Dryer lint

Did you know that dryer lint is also perfect to start your fire? Especially when mixed with cooking oil or Petroleum jelly. 

Wetfire tinder

Although it is a name brand, Wetfire Tinder is the same as kerosine blocks or paraffine blocks firestarters. White in color due to the paraffine and easy to light.

Read more tinder options in our How to make a fire with our without matches blogpost.

Where to find dry twigs

It might be tricky to find dry sticks for a wet wood fire. The best places to look are under rocks, trees with a thick canopy, under stones, or maybe even under fallen trees. If you cannot find anything dry, then peel back the first few wet layers to get to the inner dryer wood.

Gather wood to create a wet wood fire

Create a wet wood fire: From 13 min it actually starts to get interesting

In humid conditions, it can be hard to find the right wood for a fire. Whatever you do, don’t use green wood to start your fire. Dry green wood (young wood) is still harder to ignite than older wood that is wet.

Green wood has a higher moisture content, which is also why it smokes a lot when lit. Suitable for smoke signals. Terrible for starting a fire. 

Find dry wood or expose it

When it is hard to find dry wood under rocks or large trees, look for wet wood that is not soaked. We can work with a little bit of moisture.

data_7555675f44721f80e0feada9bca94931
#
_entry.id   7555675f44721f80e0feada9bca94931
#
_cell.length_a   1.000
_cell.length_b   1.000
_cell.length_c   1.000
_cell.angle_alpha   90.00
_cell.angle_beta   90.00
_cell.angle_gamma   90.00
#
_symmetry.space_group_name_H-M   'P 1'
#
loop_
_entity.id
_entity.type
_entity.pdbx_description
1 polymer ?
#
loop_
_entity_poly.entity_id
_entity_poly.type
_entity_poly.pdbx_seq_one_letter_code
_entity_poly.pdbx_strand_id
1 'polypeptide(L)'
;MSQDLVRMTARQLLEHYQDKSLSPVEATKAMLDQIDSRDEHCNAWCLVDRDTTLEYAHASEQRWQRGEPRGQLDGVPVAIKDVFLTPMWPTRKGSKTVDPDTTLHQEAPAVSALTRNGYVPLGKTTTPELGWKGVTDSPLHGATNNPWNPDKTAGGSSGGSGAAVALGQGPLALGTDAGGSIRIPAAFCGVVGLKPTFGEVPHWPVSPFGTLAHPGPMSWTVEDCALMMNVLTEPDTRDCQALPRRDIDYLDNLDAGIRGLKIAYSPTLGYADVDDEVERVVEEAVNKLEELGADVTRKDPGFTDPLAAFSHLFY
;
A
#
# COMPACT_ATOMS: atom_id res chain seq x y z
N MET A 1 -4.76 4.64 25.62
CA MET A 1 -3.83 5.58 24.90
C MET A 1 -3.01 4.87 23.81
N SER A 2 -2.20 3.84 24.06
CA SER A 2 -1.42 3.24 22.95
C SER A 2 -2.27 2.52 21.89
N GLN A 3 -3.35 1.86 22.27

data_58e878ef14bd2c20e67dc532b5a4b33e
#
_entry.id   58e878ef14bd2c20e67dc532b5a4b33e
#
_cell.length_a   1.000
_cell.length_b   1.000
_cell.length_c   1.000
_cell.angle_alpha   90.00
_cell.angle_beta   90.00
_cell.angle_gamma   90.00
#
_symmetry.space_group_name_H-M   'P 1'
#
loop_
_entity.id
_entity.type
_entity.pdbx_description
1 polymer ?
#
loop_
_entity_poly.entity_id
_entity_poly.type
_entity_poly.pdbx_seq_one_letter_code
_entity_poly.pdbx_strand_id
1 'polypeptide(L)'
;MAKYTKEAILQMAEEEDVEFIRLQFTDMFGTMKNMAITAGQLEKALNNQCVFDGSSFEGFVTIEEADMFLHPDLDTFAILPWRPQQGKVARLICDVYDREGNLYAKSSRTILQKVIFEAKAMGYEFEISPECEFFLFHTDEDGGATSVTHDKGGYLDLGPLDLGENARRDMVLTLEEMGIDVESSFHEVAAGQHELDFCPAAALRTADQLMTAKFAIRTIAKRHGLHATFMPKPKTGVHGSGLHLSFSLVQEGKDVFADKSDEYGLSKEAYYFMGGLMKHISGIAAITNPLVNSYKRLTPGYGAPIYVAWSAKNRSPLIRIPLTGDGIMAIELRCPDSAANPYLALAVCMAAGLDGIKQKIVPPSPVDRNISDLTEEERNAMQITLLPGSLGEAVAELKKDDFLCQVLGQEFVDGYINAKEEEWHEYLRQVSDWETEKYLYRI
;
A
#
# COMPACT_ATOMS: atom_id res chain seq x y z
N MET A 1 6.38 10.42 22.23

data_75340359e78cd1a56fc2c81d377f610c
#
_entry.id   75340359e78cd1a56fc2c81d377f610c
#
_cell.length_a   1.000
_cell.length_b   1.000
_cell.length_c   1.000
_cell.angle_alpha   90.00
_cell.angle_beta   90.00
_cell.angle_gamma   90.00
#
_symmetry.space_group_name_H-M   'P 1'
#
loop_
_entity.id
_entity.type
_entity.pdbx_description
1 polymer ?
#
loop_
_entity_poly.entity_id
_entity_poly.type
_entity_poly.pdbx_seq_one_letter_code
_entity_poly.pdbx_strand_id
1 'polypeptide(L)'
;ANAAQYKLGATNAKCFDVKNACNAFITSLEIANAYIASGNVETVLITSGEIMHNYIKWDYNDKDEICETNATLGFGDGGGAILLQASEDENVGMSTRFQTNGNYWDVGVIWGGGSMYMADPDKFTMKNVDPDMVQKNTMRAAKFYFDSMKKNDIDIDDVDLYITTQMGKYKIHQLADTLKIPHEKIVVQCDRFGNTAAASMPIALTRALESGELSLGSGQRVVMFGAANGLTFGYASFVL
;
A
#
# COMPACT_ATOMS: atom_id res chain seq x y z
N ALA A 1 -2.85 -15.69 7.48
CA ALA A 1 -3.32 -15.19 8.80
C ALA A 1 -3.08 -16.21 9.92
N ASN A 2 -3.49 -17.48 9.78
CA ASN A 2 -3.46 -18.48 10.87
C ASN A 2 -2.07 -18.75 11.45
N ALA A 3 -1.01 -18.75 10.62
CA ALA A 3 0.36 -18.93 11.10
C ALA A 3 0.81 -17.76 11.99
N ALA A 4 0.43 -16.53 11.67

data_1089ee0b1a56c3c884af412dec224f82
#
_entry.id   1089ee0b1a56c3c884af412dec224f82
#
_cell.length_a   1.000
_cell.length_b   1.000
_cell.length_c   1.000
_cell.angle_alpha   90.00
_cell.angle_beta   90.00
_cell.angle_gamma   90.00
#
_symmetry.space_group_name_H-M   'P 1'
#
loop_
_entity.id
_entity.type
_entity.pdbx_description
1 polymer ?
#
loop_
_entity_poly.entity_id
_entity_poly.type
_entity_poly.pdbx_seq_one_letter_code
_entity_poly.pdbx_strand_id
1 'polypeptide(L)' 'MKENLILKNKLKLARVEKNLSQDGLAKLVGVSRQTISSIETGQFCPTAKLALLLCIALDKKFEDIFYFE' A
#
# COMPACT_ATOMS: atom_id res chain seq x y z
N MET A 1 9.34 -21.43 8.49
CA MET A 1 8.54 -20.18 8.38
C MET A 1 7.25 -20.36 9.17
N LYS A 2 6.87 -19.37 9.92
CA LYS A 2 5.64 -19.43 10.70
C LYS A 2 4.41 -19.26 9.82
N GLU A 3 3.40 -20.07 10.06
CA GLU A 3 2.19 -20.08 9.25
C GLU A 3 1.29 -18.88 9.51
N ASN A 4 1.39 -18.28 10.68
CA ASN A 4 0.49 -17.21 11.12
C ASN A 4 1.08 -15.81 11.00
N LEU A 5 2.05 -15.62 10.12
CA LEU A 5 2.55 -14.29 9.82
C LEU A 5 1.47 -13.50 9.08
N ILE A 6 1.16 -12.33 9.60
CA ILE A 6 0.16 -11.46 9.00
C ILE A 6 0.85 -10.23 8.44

Once you have found a branch, peel away the bark to get to the dry wood, or use a batoning method to get to the dry wood inside a log. 

The batoning method is generally used with slightly thicker sticks. But with anything over four inches or ten cm wide, it is advised to split the wood using an ax or maul. 

What do you need for the baton method to find dry wood?

  1. A sturdy knife
  2. a hard piece of wood.

When you have those items, you can place the knife on top of the log you want to split use the hard stick to slam the knife trough till the wood eventually breaks. Split both halves again, so you end up with four wood pieces. 

These inner parts are much dryer and will catch fire quickly. Therefore perfect for building out your wet wood fire.

You can also shave down the inner parts you just exposed. These shavings should be bone dry and quicker to lit so perfectly for tinder. 

Alright, so you have found all your equipment and wet wood for your fire. You have exposed the dry parts, and now it is time to build your fire structure. 

3 Methods to build a (wet wood) fire

In general, you can build a fire in any of the three ways mentioned below. However, we recommend a mix between two out of those three for a wet wood fire.

1. Teepee fire lay

With a teepee fire lay construction, you build the tinder like a teepee tent, leaving enough room for good airflow. Once the tinder is lit and the kindling starts to ignite, you’d want to use thicker sticks to build your teepee construction further.